The earliest archaeological artifacts in Iran were found in the Kashafrud and Ganj Par sites that date back to Lower Paleolithic. Mousterian Stone tools made by Neanderthal man have also been found.[9] There are also 9,000 year old human and animal figurines from Teppe Sarab in Kermanshah Province among the many other ancient artifacts.[9] There are more cultural remains of Neanderthal man dating back to the Middle Paleolithic period, which mainly have been found in the Zagros region and fewer in central Iran at sites such as Shanidar, Kobeh, Kunji, Bisetun, Tamtama, Warwasi, Palegawra, and Yafteh Cave.[10] Evidence for Upper Paleolithic and Epipaleolithic periods are known mainly from the Zagros region in the caves of Kermanshah and Khoramabad.

Neolithic to Chalcolithic

Golden Cup excavated at National Museum of Iran. First half of first millennium BC.

Arg-e Bam Before the 2003 earthquake.

In the eighth millennium BC, agricultural communities such as Chogha Bonut (the earliest village in Susiana) [11][12] started to form in western Iran, either as a result of indigenous development or of outside influences.[13] Around about the same time the earliest known clay vessels and modeled human and animal terracotta figurines were produced at Ganj Dareh, also in western Iran.[13] The south-western part of Iran was part of the Fertile Crescent where most of humanity’s first major crops were grown, in villages such as Susa (now a city still existing since 7000 BC)[14][15] and settlements such as Chogha Mish, dating back to 6800 BC;[3][16] there are 7,000 year old jars of wine excavated in the Zagros Mountains[17] (now on display at The University of Pennsylvania) and ruins of 7,000 year old settlements such as Sialk are further testament to that. The two main Neolithic Iranian settlements were the Zayandeh Rud River Civilization and Ganj Dareh.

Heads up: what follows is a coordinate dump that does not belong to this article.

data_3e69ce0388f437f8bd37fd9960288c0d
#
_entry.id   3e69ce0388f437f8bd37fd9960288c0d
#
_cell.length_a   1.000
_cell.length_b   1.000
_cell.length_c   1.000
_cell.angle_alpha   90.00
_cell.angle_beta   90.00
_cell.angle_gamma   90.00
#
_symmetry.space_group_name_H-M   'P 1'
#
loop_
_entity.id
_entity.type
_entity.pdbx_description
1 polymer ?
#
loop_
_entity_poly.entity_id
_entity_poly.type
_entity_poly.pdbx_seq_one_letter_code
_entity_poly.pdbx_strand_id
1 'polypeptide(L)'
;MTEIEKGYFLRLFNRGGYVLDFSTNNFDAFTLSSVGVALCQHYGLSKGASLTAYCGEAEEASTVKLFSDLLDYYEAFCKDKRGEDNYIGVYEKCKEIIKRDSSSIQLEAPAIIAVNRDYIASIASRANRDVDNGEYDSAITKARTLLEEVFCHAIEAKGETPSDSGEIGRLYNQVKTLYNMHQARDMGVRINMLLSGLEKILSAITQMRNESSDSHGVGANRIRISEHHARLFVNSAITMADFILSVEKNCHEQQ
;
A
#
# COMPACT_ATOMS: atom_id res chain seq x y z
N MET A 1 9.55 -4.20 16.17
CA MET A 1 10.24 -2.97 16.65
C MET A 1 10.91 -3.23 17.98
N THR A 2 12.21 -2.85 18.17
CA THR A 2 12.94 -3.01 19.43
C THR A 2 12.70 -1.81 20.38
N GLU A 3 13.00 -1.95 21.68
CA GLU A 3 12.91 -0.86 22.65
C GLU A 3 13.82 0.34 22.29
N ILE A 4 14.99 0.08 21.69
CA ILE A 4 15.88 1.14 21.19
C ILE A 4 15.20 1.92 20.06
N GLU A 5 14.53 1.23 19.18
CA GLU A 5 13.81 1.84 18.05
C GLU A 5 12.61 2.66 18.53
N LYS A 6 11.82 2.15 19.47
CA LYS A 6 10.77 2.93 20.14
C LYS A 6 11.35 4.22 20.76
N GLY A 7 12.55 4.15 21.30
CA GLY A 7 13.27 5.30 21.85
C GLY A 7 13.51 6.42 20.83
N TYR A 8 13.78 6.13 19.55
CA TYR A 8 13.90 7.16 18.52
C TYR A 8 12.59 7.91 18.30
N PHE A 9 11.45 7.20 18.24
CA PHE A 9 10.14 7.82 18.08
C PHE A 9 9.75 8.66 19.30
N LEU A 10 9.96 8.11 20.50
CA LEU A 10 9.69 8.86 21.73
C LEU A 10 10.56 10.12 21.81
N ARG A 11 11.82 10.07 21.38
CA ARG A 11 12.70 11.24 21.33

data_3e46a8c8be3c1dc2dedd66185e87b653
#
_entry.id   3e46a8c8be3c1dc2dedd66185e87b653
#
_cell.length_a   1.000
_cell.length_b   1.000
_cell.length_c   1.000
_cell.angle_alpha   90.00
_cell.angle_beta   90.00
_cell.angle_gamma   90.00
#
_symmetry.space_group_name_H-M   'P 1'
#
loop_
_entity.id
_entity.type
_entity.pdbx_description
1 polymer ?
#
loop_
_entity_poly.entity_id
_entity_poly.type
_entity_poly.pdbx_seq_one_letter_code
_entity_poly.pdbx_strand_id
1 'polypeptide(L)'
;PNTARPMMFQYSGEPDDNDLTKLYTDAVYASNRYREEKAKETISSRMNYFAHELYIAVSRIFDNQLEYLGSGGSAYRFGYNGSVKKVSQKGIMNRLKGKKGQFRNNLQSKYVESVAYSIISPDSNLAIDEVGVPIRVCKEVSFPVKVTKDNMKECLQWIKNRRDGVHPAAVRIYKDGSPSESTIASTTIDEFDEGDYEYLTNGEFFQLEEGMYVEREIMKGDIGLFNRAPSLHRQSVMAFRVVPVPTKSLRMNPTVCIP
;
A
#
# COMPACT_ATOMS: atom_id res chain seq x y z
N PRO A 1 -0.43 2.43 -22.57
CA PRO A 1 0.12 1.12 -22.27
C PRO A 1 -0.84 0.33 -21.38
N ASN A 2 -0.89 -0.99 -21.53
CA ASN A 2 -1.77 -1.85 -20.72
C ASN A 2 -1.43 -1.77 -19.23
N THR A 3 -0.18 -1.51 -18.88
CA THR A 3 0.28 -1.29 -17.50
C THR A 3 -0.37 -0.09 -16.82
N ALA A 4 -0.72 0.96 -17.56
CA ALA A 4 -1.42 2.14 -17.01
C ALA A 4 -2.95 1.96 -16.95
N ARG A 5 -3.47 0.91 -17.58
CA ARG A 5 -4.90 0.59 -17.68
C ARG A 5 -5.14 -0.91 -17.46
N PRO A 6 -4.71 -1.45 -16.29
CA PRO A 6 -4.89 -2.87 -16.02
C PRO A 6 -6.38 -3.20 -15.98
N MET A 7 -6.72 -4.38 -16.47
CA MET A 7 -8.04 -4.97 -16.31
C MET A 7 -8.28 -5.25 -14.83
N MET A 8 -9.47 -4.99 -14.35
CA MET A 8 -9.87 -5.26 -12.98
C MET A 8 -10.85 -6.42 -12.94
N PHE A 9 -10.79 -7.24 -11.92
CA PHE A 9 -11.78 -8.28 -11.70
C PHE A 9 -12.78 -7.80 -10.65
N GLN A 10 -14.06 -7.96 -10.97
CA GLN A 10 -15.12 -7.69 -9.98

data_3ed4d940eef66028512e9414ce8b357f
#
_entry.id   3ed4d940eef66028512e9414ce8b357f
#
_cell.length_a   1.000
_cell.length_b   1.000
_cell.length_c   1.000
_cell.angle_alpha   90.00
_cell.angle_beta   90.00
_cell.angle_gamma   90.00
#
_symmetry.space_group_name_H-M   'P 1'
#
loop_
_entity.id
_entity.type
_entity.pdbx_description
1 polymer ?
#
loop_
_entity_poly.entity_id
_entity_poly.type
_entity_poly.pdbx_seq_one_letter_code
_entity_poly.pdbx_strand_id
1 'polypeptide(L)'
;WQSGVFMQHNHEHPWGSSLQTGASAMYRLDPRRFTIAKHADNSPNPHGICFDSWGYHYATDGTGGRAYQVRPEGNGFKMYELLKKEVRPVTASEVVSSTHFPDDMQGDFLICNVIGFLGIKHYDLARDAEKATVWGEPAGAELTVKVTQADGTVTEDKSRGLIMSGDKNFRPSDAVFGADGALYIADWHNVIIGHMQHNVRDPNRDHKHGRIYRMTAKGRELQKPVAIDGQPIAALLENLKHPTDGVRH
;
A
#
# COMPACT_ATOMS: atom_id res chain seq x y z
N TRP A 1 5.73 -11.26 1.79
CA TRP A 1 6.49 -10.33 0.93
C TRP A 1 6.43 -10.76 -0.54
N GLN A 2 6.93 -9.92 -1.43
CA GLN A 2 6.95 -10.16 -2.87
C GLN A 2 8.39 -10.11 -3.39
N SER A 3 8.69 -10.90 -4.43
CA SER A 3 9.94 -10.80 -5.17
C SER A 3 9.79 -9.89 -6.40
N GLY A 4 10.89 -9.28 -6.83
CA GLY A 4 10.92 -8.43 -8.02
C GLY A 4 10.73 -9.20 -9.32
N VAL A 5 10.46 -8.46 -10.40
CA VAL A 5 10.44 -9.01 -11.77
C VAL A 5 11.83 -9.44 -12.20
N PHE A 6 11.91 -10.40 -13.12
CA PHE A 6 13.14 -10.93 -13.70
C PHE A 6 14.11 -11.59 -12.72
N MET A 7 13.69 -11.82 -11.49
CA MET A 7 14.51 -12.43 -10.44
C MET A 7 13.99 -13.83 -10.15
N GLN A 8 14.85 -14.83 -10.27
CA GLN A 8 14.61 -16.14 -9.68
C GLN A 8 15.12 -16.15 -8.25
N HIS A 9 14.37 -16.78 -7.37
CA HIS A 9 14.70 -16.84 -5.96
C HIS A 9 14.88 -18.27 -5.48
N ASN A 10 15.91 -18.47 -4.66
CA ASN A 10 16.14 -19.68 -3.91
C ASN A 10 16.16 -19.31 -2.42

Bronze Age

Dozens of pre-historic sites across the Iranian plateau point to the existence of ancient cultures and urban settlements in the fourth millennium BC,[3] One of the earliest civilizations in Iranian plateau was the Jiroft Civilization in southeastern Iran, in the province of Kerman. It is one of the most artifact-rich archaeological sites in the Middle East. Archaeological excavations in Jiroft led to the discovery of several objects belonging to the fourth millennium BC, a time that goes beyond the age of civilization in Mesopotamia. There is a large quantity of objects decorated with highly distinctive engravings of animals, mythological figures, and architectural motifs. The objects and their iconography are unlike anything ever seen before by archeologists. Many are made from chlorite, a gray-green soft stone; others are in copper, bronze, terracotta, and even lapis lazuli. Recent excavations at the sites have produced the world’s earliest inscription which pre-dates Mesopotamian inscriptions.[18][19]

There are records of numerous ancient civilizations on the Iranian plateau before the arrival of Iranian tribes from Central Asia during the Early Iron Age. One of the main civilizations of Iran was the Elam to the east of Mesopotamia, which started from around 3000 BC.[20] The Jiroft culture occupied southeastern Iran and may have existed as far back as 3000 BC[21] The Early Bronze Age saw the rise of urbanization into organized city states and the invention of writing (the Uruk period) in the Near East. While Bronze Age Elam made use of writing from an early time, the Proto-Elamite script remains undeciphered, and records from Sumer pertaining to Elam are scarce.

Further information: Tappeh Sialk, Jiroft civilization, Elam, and Mannaeans

Chogha Zanbil is one of the few extant ziggurats outside of Mesopotamia and is considered to be the best preserved example in the world.

Early Iron Age

Records become more tangible with the rise of the Neo-Assyrian Empire and its records of incursions from the Iranian plateau. As early as the 10th and 9th century BC early Iranian peoples speaking arrived on the Iranian plateau from Central Asia (Bactria-Margiana Archaeological Complex) and/or via the Caucasus.[22] The arrival of Iranians on the Iranian plateau forced the Elamites to relinquish one area of their empire after another and to take refuge in Susiana, Khuzistan and nearby area, which only then became coterminous with Elam.[23] By the mid 1st millennium BC, Medes, Persians, Bactrians and Parthians populated the Iranian plateau.


Median and Achaemenid Empire (650 BC–330 BC)